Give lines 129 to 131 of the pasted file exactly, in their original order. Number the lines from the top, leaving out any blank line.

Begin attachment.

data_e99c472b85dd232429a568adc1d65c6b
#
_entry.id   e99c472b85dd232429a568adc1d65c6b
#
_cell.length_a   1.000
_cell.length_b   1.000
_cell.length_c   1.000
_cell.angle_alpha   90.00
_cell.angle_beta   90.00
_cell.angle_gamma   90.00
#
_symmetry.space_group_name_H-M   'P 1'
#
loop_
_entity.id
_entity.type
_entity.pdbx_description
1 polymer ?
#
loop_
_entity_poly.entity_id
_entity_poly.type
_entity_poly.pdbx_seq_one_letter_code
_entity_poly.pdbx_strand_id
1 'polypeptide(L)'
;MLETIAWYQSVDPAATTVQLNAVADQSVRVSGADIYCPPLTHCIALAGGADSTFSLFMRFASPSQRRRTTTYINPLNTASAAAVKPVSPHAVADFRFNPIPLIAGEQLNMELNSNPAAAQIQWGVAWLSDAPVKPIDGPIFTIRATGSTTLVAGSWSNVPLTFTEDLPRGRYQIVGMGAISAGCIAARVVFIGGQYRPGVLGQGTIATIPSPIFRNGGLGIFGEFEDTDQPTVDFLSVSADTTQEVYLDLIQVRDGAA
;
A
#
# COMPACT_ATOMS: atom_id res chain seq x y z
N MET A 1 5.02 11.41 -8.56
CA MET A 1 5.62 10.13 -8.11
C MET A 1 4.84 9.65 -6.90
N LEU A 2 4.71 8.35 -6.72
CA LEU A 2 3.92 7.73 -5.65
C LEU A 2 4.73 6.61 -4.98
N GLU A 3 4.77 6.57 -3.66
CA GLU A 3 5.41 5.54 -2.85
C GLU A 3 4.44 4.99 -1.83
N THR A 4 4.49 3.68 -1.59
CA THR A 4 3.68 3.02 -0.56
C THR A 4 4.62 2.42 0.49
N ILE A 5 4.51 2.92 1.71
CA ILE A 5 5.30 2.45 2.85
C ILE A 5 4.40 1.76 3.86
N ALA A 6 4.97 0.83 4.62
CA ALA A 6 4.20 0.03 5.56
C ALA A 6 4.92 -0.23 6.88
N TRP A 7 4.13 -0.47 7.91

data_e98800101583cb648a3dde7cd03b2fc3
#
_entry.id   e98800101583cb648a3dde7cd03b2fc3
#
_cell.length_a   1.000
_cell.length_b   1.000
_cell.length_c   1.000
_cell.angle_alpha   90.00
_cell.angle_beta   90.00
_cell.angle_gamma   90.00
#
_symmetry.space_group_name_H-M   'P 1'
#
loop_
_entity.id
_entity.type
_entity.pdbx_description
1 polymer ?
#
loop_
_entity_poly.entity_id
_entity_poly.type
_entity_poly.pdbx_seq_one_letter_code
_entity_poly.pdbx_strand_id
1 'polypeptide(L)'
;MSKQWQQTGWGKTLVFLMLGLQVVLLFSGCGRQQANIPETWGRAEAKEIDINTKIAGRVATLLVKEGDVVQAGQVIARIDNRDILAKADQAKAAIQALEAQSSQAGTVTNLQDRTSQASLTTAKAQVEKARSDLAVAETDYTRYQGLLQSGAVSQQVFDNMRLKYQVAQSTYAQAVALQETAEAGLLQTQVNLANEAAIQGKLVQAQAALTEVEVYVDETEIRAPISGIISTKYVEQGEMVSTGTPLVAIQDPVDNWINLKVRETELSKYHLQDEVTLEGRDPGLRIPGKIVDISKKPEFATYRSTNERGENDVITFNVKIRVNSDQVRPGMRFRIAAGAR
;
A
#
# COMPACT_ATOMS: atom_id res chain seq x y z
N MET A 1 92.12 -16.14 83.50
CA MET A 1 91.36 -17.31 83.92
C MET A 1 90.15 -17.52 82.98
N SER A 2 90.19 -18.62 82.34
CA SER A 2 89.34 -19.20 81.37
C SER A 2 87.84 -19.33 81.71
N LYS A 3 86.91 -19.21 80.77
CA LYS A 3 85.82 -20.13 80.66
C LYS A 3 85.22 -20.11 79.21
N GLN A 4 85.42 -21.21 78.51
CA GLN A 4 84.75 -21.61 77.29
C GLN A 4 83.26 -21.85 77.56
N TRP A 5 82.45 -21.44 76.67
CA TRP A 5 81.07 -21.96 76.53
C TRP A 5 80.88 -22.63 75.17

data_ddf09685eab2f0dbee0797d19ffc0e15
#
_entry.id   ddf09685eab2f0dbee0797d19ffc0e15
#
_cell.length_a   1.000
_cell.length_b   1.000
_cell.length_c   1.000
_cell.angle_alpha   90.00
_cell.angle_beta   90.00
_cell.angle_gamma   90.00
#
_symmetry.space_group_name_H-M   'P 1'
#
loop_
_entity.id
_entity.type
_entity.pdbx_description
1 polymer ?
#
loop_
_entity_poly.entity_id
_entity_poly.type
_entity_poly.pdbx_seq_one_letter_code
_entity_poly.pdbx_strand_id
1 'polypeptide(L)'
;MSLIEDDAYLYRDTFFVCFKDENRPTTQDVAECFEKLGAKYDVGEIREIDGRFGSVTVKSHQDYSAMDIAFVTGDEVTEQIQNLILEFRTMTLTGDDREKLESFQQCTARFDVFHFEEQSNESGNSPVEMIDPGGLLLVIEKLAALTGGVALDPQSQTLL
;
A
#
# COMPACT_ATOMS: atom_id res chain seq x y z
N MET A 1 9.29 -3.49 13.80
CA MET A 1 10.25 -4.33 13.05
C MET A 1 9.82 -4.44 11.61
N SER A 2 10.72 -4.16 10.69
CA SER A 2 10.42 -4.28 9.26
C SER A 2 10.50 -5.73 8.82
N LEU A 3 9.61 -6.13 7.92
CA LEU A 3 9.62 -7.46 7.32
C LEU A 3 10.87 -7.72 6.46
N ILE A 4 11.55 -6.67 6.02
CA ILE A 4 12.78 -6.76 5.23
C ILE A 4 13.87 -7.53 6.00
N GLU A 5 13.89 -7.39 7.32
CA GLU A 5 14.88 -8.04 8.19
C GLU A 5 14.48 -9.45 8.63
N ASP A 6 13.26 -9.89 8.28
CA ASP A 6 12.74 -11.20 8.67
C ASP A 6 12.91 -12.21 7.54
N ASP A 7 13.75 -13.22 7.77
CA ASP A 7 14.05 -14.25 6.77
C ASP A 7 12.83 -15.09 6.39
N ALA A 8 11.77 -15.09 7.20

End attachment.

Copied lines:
CA SER A 2 10.42 -4.28 9.26
C SER A 2 10.50 -5.73 8.82
N LEU A 3 9.61 -6.13 7.92